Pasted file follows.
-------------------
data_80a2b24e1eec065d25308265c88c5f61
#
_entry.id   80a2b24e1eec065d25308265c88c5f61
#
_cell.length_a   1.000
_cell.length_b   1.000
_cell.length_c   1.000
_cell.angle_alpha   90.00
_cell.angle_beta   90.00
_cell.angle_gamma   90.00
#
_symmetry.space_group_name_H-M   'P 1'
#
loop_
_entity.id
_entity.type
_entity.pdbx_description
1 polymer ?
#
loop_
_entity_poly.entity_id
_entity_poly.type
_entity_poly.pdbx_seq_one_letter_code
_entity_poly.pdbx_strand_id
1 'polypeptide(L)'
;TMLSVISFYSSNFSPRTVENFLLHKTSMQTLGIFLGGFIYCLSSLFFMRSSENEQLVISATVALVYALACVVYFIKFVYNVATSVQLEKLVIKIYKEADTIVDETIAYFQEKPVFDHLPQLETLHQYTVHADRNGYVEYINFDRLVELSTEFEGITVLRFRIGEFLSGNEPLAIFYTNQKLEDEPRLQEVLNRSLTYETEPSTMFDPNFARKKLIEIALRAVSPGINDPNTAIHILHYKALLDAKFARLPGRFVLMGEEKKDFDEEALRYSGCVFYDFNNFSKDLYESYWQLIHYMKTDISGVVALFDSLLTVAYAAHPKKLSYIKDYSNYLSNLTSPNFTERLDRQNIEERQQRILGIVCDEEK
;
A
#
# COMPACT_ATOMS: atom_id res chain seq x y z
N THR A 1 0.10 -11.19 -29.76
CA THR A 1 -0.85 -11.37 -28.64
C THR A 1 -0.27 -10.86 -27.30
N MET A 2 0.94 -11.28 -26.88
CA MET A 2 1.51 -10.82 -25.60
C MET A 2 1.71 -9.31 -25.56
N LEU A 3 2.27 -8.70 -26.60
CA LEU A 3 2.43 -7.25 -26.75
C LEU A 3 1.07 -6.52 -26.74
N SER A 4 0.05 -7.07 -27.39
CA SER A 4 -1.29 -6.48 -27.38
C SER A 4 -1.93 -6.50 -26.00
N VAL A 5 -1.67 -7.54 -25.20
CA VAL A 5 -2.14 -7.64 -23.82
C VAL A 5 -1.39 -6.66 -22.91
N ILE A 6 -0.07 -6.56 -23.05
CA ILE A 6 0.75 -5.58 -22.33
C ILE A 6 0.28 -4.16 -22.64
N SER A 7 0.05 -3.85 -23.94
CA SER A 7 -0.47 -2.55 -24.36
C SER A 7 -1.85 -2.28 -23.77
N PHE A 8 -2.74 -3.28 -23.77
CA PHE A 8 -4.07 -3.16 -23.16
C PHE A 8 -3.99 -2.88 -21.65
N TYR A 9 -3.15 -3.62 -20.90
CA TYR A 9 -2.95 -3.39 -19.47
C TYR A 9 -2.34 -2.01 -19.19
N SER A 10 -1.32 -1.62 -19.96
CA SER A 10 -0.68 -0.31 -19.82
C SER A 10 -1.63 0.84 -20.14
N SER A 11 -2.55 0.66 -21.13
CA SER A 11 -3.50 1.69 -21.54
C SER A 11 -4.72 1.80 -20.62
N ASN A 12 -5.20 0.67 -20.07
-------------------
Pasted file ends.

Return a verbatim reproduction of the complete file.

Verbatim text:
data_80a2b24e1eec065d25308265c88c5f61
#
_entry.id   80a2b24e1eec065d25308265c88c5f61
#
_cell.length_a   1.000
_cell.length_b   1.000
_cell.length_c   1.000
_cell.angle_alpha   90.00
_cell.angle_beta   90.00
_cell.angle_gamma   90.00
#
_symmetry.space_group_name_H-M   'P 1'
#
loop_
_entity.id
_entity.type
_entity.pdbx_description
1 polymer ?
#
loop_
_entity_poly.entity_id
_entity_poly.type
_entity_poly.pdbx_seq_one_letter_code
_entity_poly.pdbx_strand_id
1 'polypeptide(L)'
;TMLSVISFYSSNFSPRTVENFLLHKTSMQTLGIFLGGFIYCLSSLFFMRSSENEQLVISATVALVYALACVVYFIKFVYNVATSVQLEKLVIKIYKEADTIVDETIAYFQEKPVFDHLPQLETLHQYTVHADRNGYVEYINFDRLVELSTEFEGITVLRFRIGEFLSGNEPLAIFYTNQKLEDEPRLQEVLNRSLTYETEPSTMFDPNFARKKLIEIALRAVSPGINDPNTAIHILHYKALLDAKFARLPGRFVLMGEEKKDFDEEALRYSGCVFYDFNNFSKDLYESYWQLIHYMKTDISGVVALFDSLLTVAYAAHPKKLSYIKDYSNYLSNLTSPNFTERLDRQNIEERQQRILGIVCDEEK
;
A
#
# COMPACT_ATOMS: atom_id res chain seq x y z
N THR A 1 0.10 -11.19 -29.76
CA THR A 1 -0.85 -11.37 -28.64
C THR A 1 -0.27 -10.86 -27.30
N MET A 2 0.94 -11.28 -26.88
CA MET A 2 1.51 -10.82 -25.60
C MET A 2 1.71 -9.31 -25.56
N LEU A 3 2.27 -8.70 -26.60
CA LEU A 3 2.43 -7.25 -26.75
C LEU A 3 1.07 -6.52 -26.74
N SER A 4 0.05 -7.07 -27.39
CA SER A 4 -1.29 -6.48 -27.38
C SER A 4 -1.93 -6.50 -26.00
N VAL A 5 -1.67 -7.54 -25.20
CA VAL A 5 -2.14 -7.64 -23.82
C VAL A 5 -1.39 -6.66 -22.91
N ILE A 6 -0.07 -6.56 -23.05
CA ILE A 6 0.75 -5.58 -22.33
C ILE A 6 0.28 -4.16 -22.64
N SER A 7 0.05 -3.85 -23.94
CA SER A 7 -0.47 -2.55 -24.36
C SER A 7 -1.85 -2.28 -23.77
N PHE A 8 -2.74 -3.28 -23.77
CA PHE A 8 -4.07 -3.16 -23.16
C PHE A 8 -3.99 -2.88 -21.65
N TYR A 9 -3.15 -3.62 -20.90
CA TYR A 9 -2.95 -3.39 -19.47
C TYR A 9 -2.34 -2.01 -19.19
N SER A 10 -1.32 -1.62 -19.96
CA SER A 10 -0.68 -0.31 -19.82
C SER A 10 -1.63 0.84 -20.14
N SER A 11 -2.55 0.66 -21.13
CA SER A 11 -3.50 1.69 -21.54
C SER A 11 -4.72 1.80 -20.62
N ASN A 12 -5.20 0.67 -20.07